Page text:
This "article" is not only ageist it's downright idiotic!

To summarise for anyone who can't make it past the first paragraph: get young, dumb, unprepared interviewers to question young, dumb, unprepared MPs. Otherwise the "Everyone's a winner just for trying" Trophy Generation will cry. Because you made them cry. You old bully.

Yes, he used the word bully.

Baron Howard was 55 by my calculations, with many years of ministerial experience, at the time of his rather disasterous interview.
It seems that being young (if 30 is so young for a person to answer difficult questions) and new to political life are not the main determinants of disastrous interviews. An inability to recognise when sidestepping a Paxman question won't work is more important.

For those who find Paxman arrogant, odious and repulsive, etc: my friend, an 'ordinary member of the public', came across him in the middle of nowhere last week. He opened a conversation. He was amiable, friendly and interested - in no way full of his own importance. 'A good person' was the conclusion. My friend is a very good and highly intelligent person. What does this say to you of Paxman and some of his interviews/interviewees? To me, it says Paxman is good at his job, and..... [fill in our own conclusion.]

For those who find Paxman arrogant, odious and repulsive, etc: my friend, an 'ordinary member of the public', came across him in the middle of nowhere last week. He opened a conversation. He was amiable, friendly and interested - in no way full of his own importance. 'A good person' was the conclusion. My friend is a very good and highly intelligent person. What does this say to you of Paxman and some of his interviews/interviewees? To me, it says Paxman is good at his job, and..... [fill in your own conclusion.]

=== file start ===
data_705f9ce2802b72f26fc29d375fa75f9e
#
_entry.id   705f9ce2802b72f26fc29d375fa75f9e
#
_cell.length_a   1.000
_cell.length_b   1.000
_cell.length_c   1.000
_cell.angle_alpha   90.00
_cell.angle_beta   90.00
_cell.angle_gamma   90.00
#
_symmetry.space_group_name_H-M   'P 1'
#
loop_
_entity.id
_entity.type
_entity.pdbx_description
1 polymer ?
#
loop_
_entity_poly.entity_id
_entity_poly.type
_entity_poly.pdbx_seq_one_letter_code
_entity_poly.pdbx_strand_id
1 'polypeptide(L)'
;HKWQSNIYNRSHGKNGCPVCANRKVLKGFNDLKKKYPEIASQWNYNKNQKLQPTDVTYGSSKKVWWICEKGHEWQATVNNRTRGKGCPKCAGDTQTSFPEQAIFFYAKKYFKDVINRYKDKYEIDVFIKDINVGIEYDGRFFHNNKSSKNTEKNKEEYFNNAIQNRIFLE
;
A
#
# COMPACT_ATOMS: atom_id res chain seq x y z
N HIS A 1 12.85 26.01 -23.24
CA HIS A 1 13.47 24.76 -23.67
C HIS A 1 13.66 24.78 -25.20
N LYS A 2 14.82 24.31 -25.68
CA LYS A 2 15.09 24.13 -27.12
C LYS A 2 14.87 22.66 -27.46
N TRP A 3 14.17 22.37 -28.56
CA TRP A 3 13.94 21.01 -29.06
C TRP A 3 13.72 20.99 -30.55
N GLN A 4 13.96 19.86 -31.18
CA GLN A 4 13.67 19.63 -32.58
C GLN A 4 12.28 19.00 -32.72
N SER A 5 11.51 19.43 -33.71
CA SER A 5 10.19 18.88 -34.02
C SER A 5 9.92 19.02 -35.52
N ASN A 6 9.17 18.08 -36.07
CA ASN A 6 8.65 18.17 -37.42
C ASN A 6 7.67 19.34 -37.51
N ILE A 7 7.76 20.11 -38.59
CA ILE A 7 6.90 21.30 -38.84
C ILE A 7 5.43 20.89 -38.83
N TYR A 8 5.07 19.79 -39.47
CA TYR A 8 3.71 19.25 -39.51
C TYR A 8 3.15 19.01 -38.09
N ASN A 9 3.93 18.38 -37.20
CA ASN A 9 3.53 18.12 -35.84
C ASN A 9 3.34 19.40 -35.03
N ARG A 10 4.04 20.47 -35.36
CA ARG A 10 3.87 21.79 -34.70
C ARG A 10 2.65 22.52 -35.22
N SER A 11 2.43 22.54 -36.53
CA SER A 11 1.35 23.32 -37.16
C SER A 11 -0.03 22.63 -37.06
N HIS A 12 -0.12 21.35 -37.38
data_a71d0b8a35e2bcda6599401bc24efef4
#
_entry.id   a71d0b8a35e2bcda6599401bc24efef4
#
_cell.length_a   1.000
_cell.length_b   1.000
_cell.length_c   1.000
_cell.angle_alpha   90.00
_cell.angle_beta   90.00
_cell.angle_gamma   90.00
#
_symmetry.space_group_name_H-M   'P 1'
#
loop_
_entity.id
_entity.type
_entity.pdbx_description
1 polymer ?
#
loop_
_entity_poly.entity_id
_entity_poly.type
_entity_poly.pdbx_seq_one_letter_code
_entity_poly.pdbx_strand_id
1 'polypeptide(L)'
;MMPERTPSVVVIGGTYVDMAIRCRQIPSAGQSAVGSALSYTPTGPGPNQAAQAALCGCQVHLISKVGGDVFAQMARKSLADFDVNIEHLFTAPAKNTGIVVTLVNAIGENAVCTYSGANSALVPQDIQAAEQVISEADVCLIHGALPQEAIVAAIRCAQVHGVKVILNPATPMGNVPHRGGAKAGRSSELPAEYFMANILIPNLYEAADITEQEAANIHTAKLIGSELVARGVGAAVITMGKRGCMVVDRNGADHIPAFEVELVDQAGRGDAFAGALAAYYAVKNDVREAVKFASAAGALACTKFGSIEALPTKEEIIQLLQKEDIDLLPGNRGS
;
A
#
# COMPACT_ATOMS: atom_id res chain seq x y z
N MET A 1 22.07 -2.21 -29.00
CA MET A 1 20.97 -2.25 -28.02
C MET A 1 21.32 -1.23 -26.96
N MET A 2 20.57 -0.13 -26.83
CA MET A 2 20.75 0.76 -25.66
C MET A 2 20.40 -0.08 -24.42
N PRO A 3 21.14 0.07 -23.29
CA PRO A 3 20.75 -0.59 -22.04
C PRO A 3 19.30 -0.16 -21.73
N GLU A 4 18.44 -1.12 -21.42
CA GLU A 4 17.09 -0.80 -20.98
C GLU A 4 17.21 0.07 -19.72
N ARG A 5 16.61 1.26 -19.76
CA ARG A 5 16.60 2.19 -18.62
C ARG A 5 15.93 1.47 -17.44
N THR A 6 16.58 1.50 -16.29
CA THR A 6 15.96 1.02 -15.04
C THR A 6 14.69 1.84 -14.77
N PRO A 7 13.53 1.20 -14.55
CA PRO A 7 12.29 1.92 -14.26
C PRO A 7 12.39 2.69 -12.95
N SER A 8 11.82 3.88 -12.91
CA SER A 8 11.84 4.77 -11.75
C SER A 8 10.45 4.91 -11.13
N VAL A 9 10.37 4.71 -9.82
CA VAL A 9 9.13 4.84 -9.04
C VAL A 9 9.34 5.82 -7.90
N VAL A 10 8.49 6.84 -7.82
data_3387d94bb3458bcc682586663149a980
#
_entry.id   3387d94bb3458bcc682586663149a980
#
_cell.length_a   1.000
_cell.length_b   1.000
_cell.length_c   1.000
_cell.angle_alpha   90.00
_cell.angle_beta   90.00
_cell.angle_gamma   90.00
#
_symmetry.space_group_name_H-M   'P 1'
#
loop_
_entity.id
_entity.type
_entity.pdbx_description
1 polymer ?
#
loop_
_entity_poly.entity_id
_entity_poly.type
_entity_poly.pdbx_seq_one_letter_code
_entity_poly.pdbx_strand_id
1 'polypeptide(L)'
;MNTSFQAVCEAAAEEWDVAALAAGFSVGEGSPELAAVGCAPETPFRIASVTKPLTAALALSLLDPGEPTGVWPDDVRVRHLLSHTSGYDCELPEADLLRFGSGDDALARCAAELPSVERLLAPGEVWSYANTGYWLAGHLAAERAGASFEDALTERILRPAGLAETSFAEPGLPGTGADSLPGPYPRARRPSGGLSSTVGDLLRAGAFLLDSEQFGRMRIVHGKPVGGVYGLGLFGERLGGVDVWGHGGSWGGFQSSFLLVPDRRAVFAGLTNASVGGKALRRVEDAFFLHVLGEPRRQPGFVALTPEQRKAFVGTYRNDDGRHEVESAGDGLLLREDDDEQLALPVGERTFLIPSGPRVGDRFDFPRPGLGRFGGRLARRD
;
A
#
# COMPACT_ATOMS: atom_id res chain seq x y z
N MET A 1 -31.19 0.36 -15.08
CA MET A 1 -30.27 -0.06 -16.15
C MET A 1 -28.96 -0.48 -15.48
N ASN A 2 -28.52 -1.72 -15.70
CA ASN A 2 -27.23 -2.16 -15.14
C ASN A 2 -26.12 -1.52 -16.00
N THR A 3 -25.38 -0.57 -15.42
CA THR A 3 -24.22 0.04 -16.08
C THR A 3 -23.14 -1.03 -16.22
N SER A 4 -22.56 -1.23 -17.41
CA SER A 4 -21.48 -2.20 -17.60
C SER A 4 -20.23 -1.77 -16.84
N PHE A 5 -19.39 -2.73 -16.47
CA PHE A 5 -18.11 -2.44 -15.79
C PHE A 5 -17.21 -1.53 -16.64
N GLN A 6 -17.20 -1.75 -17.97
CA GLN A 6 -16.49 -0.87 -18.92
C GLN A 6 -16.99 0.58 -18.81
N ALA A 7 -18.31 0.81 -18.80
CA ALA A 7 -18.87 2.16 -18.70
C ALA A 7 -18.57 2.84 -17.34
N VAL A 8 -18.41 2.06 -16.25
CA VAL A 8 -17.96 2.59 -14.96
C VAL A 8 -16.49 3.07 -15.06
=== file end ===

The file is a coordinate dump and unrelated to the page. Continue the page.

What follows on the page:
If Chloe Smith has nothing to hide why did Mr. Paxman have the opportunity to humiliate her. She should have done her homework before appearing on the show. Obviously these young aspiring politicians do not have the experience to be doing the work they are elected to do. If Chloe Smith could not hold her own in an interview with a reporter of any age she should resign now. Jeremy Paxman is an excellent reporter and generally gets to the heart of the matter, frequently asks the questions that the public would like to ask themselves but unfortunately do not get the opportunity. Experience and wisdom generally go hand in hand with age and I look forward to seeing very much more and for a long time of Jeremy Paxman.

This is a ridiculous article.

Paxman was asking reasonable questions and dealing with facts. Nothing wrong with that. We could have asked that nice and polite Mr Evan Davies to do the interview and the result would have been the same.

Paxman is an interviewer skilled at
driving home the questions politicians don't want to answer. He is exactly what
the public need to expose weaknesses in their politicians. Meanwhile Chloe
Smith is a government minister, skilled it seems in very little. The age of
either is not relevant. For the record reflect on this - Winston Churchill was
66 when he became Prime Minister in 1940, does that mean he was too old? Life
is about all kinds of people who all have different skills. Let's get on with
it and stop worrying about age (or race, religion, gender, sexuality and other
characteristics).

It isn't a fascinating question. And for the record, nointerviewers are not getting to old. What planet are you on. What other job is there where being older and needing to ask younger people questions somehow disqualifies you?